Back to Blog
What is this New Nominee Reporting Obligation under the PTP Withholding Provisions of the Proposed QI Agreement?
Amongst the unexpected and peculiar features of the proposed Qualified Intermediary (QI) Agreement–as expanded to cover withholding on payments from publicly-traded partnerships (PTPs)–the new nominee reporting requirement per §6031 of the Internal Revenue Code (IRC) stands apart.
Background to the Revamped Sections of the Proposed QI Agreement
In May 2022, the US Treasury Department released IRS Notice 2022-23, a proposed revision to the QI Agreement. Under the new draft sections, QIs may assume withholding and reporting obligations under §§ 1446(a) and 1446(f) of the US Treasury Regulations for payments connected to PTPs. The new provisions for PTP withholding are needed because a Non-US Person who sells an interest in a partnership that could earn income effectively connected with a US trade or business is subject to US federal income taxation per §864(c)(8) of the 2017 tax legislation. In parallel to this substantive rule, Congress added a new withholding dimension under §1446, imposing on a buyer of an interest subject to §864(c)(8) the obligation to withhold 10% of the amount realized.
For further elaboration on these concepts, please refer the MTL blogs on §§ 864(c)(8) and 1446(a) and (f), here.
The §1446(f) statutory provision, however, did not explain how that ought to work for PTPs, where the buyer and seller are typically invisible to one another. As such, the US Treasury Department promptly suspended the withholding regime for PTPs via IRS Notice 2018-02 and, via a series of subsequent notifications and the publication of the withholding regulations in late 2020, eventually, pushed the activation date to 1 January 2023. With the revamped QI Agreement, the PTP withholding regime is moving into the implementation phase. As stated in the preamble to Notice 2022-23, the objective of the new PTP sections to the QI Agreement is straightforward: To align the treatment of PTP payments with those of payments traditionally processed by non-US custodial institutions. However, rather than ensuring frictionless continuity from dividend withholding to PTP payment withholding, the proposed QI Agreement introduces a few novel aspects to the QI Regime.
Nominee Reporting Requirements under the Proposed QI Agreement for PTP Withholding
Some novel aspects of the proposed QI Agreement for PTP Withholding, such as the new official QI status of the “Disclosing QI” and strict demands for US Taxpayer Identification Numbers (TINs) from non-US Persons, may be disruptive of existing QI operations. Only one new feature, however, obliges parties to set up and maintain a fresh tax reporting mechanism: Nominee reporting.
Nominee reporting per §6031(c) of the IRC is not a new provision and it serves an essential role outside the QI Regime. Anytime a nominee holds a partnerships interest (of any partnership, not just a PTP), the nominee is charged with ensuring that the partnership has sufficient information on the beneficial owner to provide an accurate Schedule K-1 to the partner and analogous return to the IRS. Prior to this year’s draft QI Agreement, the §6031(c) concept of a “nominee” was commonly understood to refer to a Person holding the reportable partnership interest during the partnership’s tax year in its own name on behalf of the beneficial owner of the interest (see e.g. Treas. Regs. §1.6031(c)-1T). For this reason and because PTP and other partnership interests were previously held in non-QI accounts, nominee reporting did not concern the QI system. That has now changed.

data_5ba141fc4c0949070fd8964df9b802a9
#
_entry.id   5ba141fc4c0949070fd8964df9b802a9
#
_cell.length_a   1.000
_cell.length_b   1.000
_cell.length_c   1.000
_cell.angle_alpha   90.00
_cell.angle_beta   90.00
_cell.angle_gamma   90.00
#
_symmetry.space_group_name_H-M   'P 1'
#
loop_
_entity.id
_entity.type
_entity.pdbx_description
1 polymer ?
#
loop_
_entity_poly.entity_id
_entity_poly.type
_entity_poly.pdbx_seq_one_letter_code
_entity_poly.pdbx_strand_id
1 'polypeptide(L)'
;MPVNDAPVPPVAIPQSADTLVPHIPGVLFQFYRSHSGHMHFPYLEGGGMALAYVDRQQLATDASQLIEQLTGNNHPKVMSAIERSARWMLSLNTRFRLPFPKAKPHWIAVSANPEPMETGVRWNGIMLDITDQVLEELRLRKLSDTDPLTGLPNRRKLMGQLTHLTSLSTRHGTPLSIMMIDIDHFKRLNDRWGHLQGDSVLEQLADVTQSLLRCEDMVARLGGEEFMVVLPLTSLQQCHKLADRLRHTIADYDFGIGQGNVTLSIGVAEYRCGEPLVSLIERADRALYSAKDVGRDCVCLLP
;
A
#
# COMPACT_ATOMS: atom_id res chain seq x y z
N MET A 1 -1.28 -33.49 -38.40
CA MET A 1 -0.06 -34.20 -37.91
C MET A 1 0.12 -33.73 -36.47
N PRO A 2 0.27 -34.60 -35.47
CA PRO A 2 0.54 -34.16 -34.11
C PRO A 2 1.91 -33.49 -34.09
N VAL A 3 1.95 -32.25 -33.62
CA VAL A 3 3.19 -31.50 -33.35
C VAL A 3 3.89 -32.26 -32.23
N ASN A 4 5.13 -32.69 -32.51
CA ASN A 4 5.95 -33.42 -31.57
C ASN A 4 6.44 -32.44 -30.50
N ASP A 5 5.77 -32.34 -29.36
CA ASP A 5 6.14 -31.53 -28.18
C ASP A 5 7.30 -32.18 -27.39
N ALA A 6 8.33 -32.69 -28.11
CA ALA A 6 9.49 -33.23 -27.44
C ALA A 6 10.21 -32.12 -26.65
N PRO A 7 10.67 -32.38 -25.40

Proposed Section 2.92 of the new draft QI Agreement adds a series of new definitions to accommodate the jargon of PTP withholding and partnership taxation, one of which is a definition of a “Nominee,” which explicitly includes Withholding QIs. Furthermore, proposed Section 8.07 widens the nominee reporting requirement to the other types of QI statuses, as follows–
While the mechanics of nominee reporting under IRC §6031 are markedly less cumbersome than some of the other reporting required of QIs, it constitutes an additional reporting function that must be set up, tested and maintained. First, the QI must be certain it can collect all mandatory information (notably, US TINs) before it opts for a strategy, which may depend upon interchanges of information with third parties, which tend to slow down or complicate tax reporting. Second, PTP interests may need to be shifted across custodial accounts in order to avert duplicative reports to the IRS. Third, if the QI decides to adopt the option under§ 1.6031(c)-1T(h) to intermediate the K-1s from the PTP to the beneficial owner partner, it will need a grasp of US partnership taxation concepts to provide a meaningful review of the information for which it is responsible. Finally, any defect with respect to nominee reporting is a material failure (Section 10.03(B)(1)) which, if left uncorrected, would lead to an event of default and the termination of the entity’s QI status.
While any of the above challenges around nominee reporting under IRC §6031 and the new PTP Withholding provisions of the proposed QI Agreement may be softened in the final version of the QI Agreement (the IRS expressly requested comments on Section 8.07 in the preamble), It is a necessary evil. Thus, nominee reporting will likely remain a new and unexpected obligation for most QIs to fulfil.
If you wish to discuss the above analysis or any other aspects of the QI Regime in greater detail, please contact us at firstname.lastname@example.org to arrange a conversation.